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Victoria's troubled Hydroxyl Systems under protection but still operating

Wastewater company has been hurt by the economic crisis

Victoria's Hydroxyl Systems Inc. is once again in troubled financial waters and is working to develop a survival plan by early in the new year.

"We are going through a formal restructuring but we are continuing to operate," said Thomas Major, who was appointed acting chief executive officer on Monday. He has served as the firm's chief operating officer since April 2007.

The 15-year-old company specializing in wastewater treatment technology went through nearly two years of downsizing and restructuring ending in 2006.

Based in Bastion Square, Hydroxyl is primarily owned by one individual but close to 400 people have shares in the company, Major said yesterday.

Hydroxyl is under court protection, he said. "At this time, the company needed protection from its creditors in order to go forward."

The company's board of directors made the application under the Companies' Creditors Arrangement Act and the matter was heard in B.C. Supreme Court in New Westminster. Hydroxyl is working with financial advisers and expects to have a plan in place by the next hearing date on Jan. 5, 2009, Major said.

"The plan primarily addresses unsecured creditors," he said. "It is very regrettable." Secured creditors will also be addressed in the plan. Major did not provide details.

Steve Lum, of Campbell Saunders Ltd. of Vancouver, was appointed by the court as monitor over the company. Lum referred questions to Major.

In late November, about 10 employees were laid off, leaving 20 remaining, Major said.

Last week, the Victoria Advanced Technology Council named Hydroxyl among the top 25 local technology companies in terms of revenue.

Major is doing the job earlier held by Carolyn Rogers, former president and CEO of Hydroxyl, who in January was named to the 2007 Top 40 Under 40 list by Business in Vancouver magazine. Rogers joined the company in 2005 as chief financial officer and helped steer it out of creditor protection and into the black for the first time since it was founded. The company had revenues of $13 million in 2007.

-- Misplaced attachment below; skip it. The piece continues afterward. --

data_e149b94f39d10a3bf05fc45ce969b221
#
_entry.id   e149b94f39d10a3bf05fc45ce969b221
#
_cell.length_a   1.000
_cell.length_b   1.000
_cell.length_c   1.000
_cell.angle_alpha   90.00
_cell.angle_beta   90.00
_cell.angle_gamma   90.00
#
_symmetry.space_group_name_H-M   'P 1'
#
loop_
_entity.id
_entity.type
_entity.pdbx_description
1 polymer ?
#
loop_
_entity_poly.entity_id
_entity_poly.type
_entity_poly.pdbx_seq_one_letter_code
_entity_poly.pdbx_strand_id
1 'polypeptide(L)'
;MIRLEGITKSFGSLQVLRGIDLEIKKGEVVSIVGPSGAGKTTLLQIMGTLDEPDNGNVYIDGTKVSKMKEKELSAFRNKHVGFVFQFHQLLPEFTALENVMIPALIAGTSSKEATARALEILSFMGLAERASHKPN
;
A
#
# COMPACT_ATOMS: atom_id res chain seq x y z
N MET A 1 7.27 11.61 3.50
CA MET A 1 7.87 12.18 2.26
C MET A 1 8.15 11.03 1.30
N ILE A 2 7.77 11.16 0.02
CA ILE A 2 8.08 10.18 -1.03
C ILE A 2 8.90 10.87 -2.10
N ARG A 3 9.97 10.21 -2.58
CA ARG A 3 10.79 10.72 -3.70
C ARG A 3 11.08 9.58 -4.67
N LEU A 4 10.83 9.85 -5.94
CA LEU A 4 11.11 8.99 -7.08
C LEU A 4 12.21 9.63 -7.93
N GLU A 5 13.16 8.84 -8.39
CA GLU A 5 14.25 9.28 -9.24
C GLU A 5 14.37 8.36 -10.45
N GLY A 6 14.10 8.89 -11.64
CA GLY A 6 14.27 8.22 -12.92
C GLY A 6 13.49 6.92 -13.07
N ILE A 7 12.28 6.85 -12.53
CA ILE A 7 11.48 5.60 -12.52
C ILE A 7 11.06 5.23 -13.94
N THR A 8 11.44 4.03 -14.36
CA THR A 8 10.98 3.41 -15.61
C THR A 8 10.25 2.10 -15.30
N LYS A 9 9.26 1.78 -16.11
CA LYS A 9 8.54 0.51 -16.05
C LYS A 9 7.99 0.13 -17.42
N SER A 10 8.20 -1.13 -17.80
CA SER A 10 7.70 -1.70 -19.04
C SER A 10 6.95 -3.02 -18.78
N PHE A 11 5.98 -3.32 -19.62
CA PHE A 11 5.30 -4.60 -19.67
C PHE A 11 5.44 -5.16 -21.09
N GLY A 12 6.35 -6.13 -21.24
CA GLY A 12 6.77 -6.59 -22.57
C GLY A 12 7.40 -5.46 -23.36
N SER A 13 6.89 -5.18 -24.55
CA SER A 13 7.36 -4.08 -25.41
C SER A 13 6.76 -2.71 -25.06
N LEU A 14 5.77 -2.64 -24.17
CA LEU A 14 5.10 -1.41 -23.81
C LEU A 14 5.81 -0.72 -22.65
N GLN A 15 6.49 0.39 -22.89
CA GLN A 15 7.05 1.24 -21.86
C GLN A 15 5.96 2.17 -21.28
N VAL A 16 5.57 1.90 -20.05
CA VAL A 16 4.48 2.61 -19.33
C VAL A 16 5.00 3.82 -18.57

The worldwide economic slowdown is affecting Hydroxyl because systems it had planned to install have been delayed, Major said. The company's customer focus is in industrial and marine uses.

Industrial projects that were slated to close in the third and fourth quarters of this year have been moved back to the first quarter of 2009, he said. Many customers are in the U.S.

Hydroxyl was awarded a key contract last year of $6.6 million to supply wastewater treatment plans for some of the world's largest cruise ships owned by the Royal Caribbean Cruise Lines. That contract followed a $9.2 million worth of agreements with Royal Caribbean, announced in 2006. Earlier Hydroxyl had installed $6 million worth of systems to treat grey and black water on two of the line's ships.

Installing, testing and commissioning these systems "has been more challenging than anybody anticipated on both sides," Major said. If a problem occurs while working on a ship or aligning water treatment systems with a ship's existing systems, Hydroxyl must follow it from port to port, leading to additional expense and adding more time to the project.

Major remains optimistic about the company's future, saying there is not enough fresh water to supply demand. As environment requirements become more stringent and more expensive, it makes sense for companies to install treatment systems, he said.

The company continues to work with B.C. Ferries, which is not a creditor, he said. A wastewater treatment system has been installed in the Spirit of British Columbia ferry and two more are scheduled to be delivered.

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